4 cups water

1/2 cup smoked trout or shad, torn in bite-sized pieces

1 habanero pepper, deseeded and minced

1cup okra

1 cup spinach leaves, chopped

1/2 cup powdered ogbono


For the foo-foo ball:


1 African yam

Large pot of boiling water

Large mortar and pestle



To make the foo foo:

Peel and chop a segment from the middle of the yam into 2-inch chunks, making about 4 cups.

Boil for 10 to 15 minutes until a knife slips in easily.

Drain the pot, reserving 1 to 2 cups of the water.

Let the yam cool just enough to handle, then pour the wet, steamy chunks into the mortar, just enough that you have room to comfortably pound without things overflowing, and pound until the dough is smooth, stretchy, and comes together. It should be light and flexible.

If the dough seems stiff or dry, add some of the reserved water, but only once it’s been pounded to smoothness and the desired consistency.

Work in several batches. Should make about 4 tennis-size balls of foo-foo.

To make the soup:

First, brown the meat. Heat the palm oil in a dutch oven or other heavy stew pan until very hot. Add the beef and let sizzle until beginning to brown. If it releases liquid, don’t stir until the liquid has burned off. Once the meat is brown on one side, turn the heat down to medium and stir. Brown on all sides.

When the meat has browned, add the boullion powder, black pepper, salt and crayfish powder, and toss to coat. Fry for a few minutes to release the aroma of the spices. Then add the 4 cups of water, cover, and bring to a boil. When the water has boiled, turn down to a simmer and cook until the meat is fork tender (about 1 hour or longer).

While the meat is cooking, take out your okra and cook according to the following method to prevent it from being slimy: First, keep the okra dry. Do not wash. Pat any moisture on the skin dry with a paper towel. Chop on a dry cutting board, keeping the knife dry with the paper towel if any moisture begins to develop. Fry in a little olive oil with a pinch of salt until seared.

When the meat is tender to your liking, add the ogbono powder (or don’t!), the trout, pepper, and okra, and simmer 10 minutes. Add spinach leaves and simmer a few minutes more, until wilted. Serve with a foo foo ball.



Homemade Fish and Chips


For the battered fish: 

1 cod or haddock fillet, about 1 pound

1/2 cup flour

1/2 cup corn starch

6oz beer

1 egg

1 tsp salt

oil for frying


For the chips:

4 medium potatoes

2 tbsp oil

1 tsp large flake salt



To make the chips:

Preheat the oven to 400.

To cut the potatoes without a fry-cutter, cut off the end of a potato so it can stand up straight. Then slice off the sides and the other end, making a mostly rectangular shape. Discard the cuttings. Slice the rectangle into 1/2 inch slices, then turn the stack on its side and slice again. Repeat with the other potatoes.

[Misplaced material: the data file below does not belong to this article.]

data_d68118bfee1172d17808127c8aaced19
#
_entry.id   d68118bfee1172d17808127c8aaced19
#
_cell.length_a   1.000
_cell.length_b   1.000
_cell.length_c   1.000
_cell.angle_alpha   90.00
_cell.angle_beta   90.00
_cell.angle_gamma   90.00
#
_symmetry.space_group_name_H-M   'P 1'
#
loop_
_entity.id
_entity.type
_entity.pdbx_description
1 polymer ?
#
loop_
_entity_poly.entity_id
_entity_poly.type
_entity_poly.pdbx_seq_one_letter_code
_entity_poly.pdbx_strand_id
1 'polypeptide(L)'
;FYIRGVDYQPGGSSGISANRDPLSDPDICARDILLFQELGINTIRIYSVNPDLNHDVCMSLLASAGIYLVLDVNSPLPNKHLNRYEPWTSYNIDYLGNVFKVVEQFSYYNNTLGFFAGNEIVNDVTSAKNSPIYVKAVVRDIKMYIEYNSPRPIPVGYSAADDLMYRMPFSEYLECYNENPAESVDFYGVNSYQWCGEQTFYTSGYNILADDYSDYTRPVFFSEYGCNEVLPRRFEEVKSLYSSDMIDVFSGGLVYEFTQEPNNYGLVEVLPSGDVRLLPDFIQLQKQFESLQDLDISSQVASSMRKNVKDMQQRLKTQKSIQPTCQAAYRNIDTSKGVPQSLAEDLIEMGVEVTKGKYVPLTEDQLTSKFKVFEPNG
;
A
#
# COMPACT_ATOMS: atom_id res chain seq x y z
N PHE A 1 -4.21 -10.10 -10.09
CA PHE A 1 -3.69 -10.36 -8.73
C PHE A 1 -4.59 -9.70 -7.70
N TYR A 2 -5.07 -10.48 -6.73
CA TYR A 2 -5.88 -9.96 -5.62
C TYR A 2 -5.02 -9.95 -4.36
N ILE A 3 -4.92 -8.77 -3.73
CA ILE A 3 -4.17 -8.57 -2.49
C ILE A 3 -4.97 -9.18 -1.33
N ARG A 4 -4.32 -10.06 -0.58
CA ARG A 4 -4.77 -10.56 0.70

Rinse the potatoes in a bowl of cold water to wash off the starch. Pour off the water and rinse again. The water should be clear. Dry them thoroughly. Without this step, oven-baked fries will be mushy.

Toss the potatoes in the oil, sprinkle with salt, and arrange in a single layer on a cookie sheet. Bake for 40 minutes or until starting to brown. Flip and bake for 10 minutes more, until the color is French-fry-like.



To make the fish:

Whisk the flour, corn starch, and salt together in a medium bowl. Add the egg and the beer, and stir with a fork until the egg has combined and the froth has subsided. Refrigerate the batter for 20 minutes or more.

Pour oil about 1/2-inch deep in a large skillet and heat on high. It’s ready to fry when the handle of a wooden spoon makes bubbles when inserted in the oil. Cut the fish into portion-sized pieces, salt and pepper them, dip in batter and fry until golden and cooked through, about five minutes a side.  Serve with lemon wedges.



Stained Glass Jell-O Cake

5 packets of Jell-O in different colors

5 boxes unflavored gelatin (there are four 1/4 oz packets per box)

5 cups water

5 cups ice

coconut oil for greasing the tin

250 ml coconut milk

3 tbs sugar

250 ml heavy cream

500 ml water



Make the colored Jell-O for the “stained glass” blocks. Empty 1 pack of Jell-O and 2 packets (each packet is 1/4 oz) unflavored gelatin into the wide, flat-bottomed dish you’ll use to make the Jell-O. An 8-inch round dish is about the right dimensions, but some variation in dish size is fine. Stir to combine the 2 powders.

Add 1 cup of boiling water, and stir gently with a spoon until the powder mixture dissolves. Next, drop 1 cup of ice into the liquid and stir gently until it starts to gel. Quickly scoop out the excess ice. Chill. (This is a quick-set method favored by my mother. You can use 1 cup of cold water instead of the 1 cup of ice if you don’t mind the Jell-O taking longer to set.) Repeat the procedure with the other 4 Jell-O colors. With the quick-set method the Jell-O should set in 10 minutes.

Grease a 23cm bundt pan with coconut or other oil.

When the Jell-O has set, cut it carefully into squares and gently arrange them in the mold, alternating color layers to make a multicolor look. Refrigerate.

Combine the 250ml of coconut milk with 250ml heavy cream and 3 tbsp sugar in the blender. Add 250ml of cold water to a small bowl, sprinkle 2 boxes (8 packets) of unflavored gelatin over it, and let dissolve about 2 minutes. Add 250ml of boiling water and stir to combine. Add the gelatin mixture to the mixture of coconut milk and cream in blender. Blend to combine.

Pour the cream mixture over the stained glass squares in the bundt pan, filling the pan to near the top. Refrigerate to set, which should take about 15 minutes. To serve, dip the bundt pan in a bowl of hot water for 20 seconds, just enough to help it unmold, then invert.

Read earlier installments of Eat Your Words here

Valerie Stivers is a writer based in New York.